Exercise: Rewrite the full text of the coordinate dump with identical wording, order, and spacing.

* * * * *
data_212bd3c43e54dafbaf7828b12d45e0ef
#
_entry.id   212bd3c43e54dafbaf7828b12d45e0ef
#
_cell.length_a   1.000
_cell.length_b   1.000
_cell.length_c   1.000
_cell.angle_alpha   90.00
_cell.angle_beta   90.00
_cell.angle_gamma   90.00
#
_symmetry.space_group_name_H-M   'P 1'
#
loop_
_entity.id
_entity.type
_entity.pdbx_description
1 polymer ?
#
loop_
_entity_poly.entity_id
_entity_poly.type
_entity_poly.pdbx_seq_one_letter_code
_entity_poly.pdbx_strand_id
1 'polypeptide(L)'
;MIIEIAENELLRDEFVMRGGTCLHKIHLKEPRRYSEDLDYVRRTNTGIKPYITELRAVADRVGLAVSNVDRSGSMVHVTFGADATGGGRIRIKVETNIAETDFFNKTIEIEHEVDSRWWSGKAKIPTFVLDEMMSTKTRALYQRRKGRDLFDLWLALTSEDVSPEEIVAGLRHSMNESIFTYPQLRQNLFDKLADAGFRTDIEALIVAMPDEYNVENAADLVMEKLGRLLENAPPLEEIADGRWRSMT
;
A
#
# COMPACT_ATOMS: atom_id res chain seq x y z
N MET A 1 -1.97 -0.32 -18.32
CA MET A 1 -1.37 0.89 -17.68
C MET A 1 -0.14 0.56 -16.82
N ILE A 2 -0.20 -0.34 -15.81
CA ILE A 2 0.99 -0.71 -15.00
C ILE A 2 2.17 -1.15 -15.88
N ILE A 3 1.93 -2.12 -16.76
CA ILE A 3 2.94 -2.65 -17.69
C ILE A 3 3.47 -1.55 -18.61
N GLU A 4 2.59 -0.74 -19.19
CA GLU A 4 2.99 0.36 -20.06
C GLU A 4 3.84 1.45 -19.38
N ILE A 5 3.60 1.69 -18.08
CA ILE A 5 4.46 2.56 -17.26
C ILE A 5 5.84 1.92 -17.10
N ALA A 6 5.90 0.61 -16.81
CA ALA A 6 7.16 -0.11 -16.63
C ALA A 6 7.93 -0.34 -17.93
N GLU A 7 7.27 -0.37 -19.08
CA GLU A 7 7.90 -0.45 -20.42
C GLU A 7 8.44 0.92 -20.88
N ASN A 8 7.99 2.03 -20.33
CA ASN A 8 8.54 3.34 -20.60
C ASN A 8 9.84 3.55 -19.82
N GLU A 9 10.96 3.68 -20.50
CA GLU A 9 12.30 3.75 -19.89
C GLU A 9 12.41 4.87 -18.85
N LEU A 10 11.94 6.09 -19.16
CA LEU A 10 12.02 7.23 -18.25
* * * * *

data_212bd3c43e54dafbaf7828b12d45e0ef
#
_entry.id   212bd3c43e54dafbaf7828b12d45e0ef
#
_cell.length_a   1.000
_cell.length_b   1.000
_cell.length_c   1.000
_cell.angle_alpha   90.00
_cell.angle_beta   90.00
_cell.angle_gamma   90.00
#
_symmetry.space_group_name_H-M   'P 1'
#
loop_
_entity.id
_entity.type
_entity.pdbx_description
1 polymer ?
#
loop_
_entity_poly.entity_id
_entity_poly.type
_entity_poly.pdbx_seq_one_letter_code
_entity_poly.pdbx_strand_id
1 'polypeptide(L)'
;MIIEIAENELLRDEFVMRGGTCLHKIHLKEPRRYSEDLDYVRRTNTGIKPYITELRAVADRVGLAVSNVDRSGSMVHVTFGADATGGGRIRIKVETNIAETDFFNKTIEIEHEVDSRWWSGKAKIPTFVLDEMMSTKTRALYQRRKGRDLFDLWLALTSEDVSPEEIVAGLRHSMNESIFTYPQLRQNLFDKLADAGFRTDIEALIVAMPDEYNVENAADLVMEKLGRLLENAPPLEEIADGRWRSMT
;
A
#
# COMPACT_ATOMS: atom_id res chain seq x y z
N MET A 1 -1.97 -0.32 -18.32
CA MET A 1 -1.37 0.89 -17.68
C MET A 1 -0.14 0.56 -16.82
N ILE A 2 -0.20 -0.34 -15.81
CA ILE A 2 0.99 -0.71 -15.00
C ILE A 2 2.17 -1.15 -15.88
N ILE A 3 1.93 -2.12 -16.76
CA ILE A 3 2.94 -2.65 -17.69
C ILE A 3 3.47 -1.55 -18.61
N GLU A 4 2.59 -0.74 -19.19
CA GLU A 4 2.99 0.36 -20.06
C GLU A 4 3.84 1.45 -19.38
N ILE A 5 3.60 1.69 -18.08
CA ILE A 5 4.46 2.56 -17.26
C ILE A 5 5.84 1.92 -17.10
N ALA A 6 5.90 0.61 -16.81
CA ALA A 6 7.16 -0.11 -16.63
C ALA A 6 7.93 -0.34 -17.93
N GLU A 7 7.27 -0.37 -19.08
CA GLU A 7 7.90 -0.45 -20.42
C GLU A 7 8.44 0.92 -20.88
N ASN A 8 7.99 2.03 -20.33
CA ASN A 8 8.54 3.34 -20.60
C ASN A 8 9.84 3.55 -19.82
N GLU A 9 10.96 3.68 -20.50
CA GLU A 9 12.30 3.75 -19.89
C GLU A 9 12.41 4.87 -18.85
N LEU A 10 11.94 6.09 -19.16
CA LEU A 10 12.02 7.23 -18.25